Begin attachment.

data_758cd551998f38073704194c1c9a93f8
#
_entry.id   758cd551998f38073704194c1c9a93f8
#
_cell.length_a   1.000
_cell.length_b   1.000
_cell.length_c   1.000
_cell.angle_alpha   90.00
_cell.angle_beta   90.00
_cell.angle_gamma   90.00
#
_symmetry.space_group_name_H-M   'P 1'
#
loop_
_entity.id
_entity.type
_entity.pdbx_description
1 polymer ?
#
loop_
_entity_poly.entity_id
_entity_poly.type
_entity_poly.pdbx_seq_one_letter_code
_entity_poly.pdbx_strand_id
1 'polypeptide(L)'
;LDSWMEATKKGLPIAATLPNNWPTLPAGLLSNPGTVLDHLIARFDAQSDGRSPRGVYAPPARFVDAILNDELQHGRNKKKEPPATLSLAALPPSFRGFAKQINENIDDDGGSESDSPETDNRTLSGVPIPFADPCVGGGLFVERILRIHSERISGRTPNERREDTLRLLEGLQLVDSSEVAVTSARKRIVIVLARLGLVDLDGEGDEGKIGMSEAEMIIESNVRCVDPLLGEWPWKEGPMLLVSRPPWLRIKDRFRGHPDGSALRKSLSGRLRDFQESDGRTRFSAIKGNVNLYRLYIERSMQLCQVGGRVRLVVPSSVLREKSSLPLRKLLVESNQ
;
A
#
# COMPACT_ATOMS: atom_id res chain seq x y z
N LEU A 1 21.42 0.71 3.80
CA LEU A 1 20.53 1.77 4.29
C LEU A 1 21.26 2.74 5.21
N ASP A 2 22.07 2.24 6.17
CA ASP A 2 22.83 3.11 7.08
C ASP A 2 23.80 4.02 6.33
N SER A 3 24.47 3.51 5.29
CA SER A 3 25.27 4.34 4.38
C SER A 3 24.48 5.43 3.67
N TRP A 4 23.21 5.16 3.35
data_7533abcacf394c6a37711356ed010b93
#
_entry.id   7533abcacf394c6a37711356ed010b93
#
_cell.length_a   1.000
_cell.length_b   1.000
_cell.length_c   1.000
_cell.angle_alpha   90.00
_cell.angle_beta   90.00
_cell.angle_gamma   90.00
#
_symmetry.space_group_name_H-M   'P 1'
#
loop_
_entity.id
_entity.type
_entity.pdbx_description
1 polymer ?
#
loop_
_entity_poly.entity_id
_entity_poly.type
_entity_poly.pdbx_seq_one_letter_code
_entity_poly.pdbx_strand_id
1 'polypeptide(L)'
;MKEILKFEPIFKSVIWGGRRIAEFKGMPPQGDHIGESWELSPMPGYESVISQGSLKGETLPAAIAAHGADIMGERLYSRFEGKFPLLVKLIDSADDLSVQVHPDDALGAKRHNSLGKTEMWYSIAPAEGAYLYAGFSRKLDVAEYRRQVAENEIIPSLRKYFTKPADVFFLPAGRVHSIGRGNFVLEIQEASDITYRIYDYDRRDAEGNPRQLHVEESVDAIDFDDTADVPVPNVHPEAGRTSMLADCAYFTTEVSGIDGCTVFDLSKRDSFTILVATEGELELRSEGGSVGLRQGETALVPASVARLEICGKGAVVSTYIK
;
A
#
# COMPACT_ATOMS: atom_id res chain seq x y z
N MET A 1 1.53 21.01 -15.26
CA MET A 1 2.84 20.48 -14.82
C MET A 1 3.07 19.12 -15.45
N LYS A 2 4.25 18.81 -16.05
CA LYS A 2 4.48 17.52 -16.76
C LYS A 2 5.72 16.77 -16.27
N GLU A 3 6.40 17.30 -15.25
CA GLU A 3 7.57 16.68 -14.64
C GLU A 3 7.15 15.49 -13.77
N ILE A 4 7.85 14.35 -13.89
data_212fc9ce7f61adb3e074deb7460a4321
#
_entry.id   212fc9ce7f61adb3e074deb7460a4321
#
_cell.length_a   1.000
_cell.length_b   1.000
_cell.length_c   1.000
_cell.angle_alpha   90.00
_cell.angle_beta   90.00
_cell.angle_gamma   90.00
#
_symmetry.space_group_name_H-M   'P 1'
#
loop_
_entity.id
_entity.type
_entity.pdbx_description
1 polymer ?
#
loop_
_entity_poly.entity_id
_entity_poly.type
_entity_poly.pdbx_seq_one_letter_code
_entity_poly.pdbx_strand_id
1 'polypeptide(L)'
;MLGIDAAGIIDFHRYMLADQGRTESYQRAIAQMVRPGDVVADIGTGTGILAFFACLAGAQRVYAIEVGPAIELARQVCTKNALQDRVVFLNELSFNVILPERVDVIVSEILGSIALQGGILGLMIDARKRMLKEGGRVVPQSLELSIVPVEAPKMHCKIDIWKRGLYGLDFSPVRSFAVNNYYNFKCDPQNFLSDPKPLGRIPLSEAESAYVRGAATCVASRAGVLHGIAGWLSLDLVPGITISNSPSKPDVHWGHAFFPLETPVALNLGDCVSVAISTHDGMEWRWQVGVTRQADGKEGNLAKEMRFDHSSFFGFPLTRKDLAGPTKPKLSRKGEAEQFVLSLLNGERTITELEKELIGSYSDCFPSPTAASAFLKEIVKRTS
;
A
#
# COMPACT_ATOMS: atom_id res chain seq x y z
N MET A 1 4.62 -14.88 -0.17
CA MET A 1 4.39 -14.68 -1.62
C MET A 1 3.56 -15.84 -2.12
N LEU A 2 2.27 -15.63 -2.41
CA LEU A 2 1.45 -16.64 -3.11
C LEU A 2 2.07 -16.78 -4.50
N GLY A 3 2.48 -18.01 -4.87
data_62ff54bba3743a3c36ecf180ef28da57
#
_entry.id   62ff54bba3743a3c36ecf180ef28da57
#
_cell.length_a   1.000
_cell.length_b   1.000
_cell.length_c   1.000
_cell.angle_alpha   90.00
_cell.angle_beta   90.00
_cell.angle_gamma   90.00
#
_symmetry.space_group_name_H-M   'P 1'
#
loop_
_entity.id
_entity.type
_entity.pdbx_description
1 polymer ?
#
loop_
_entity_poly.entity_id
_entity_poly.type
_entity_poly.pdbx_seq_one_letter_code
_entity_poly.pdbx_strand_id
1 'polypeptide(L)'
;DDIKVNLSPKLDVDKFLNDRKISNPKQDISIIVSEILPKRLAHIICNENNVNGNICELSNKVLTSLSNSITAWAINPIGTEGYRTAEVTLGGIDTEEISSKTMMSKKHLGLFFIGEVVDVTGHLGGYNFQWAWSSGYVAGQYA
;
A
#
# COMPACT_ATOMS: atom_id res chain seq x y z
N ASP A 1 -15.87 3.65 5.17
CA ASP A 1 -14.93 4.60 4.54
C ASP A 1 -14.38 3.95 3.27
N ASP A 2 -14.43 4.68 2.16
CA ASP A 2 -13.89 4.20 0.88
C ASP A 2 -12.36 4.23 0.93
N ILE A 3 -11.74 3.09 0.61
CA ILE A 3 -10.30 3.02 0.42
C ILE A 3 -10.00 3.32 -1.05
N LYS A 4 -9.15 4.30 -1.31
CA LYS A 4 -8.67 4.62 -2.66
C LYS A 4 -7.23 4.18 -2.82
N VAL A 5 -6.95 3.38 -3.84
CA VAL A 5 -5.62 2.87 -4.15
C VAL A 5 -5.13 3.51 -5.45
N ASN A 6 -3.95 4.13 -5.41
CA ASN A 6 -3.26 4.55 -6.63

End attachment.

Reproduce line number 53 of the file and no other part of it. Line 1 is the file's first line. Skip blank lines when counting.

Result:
#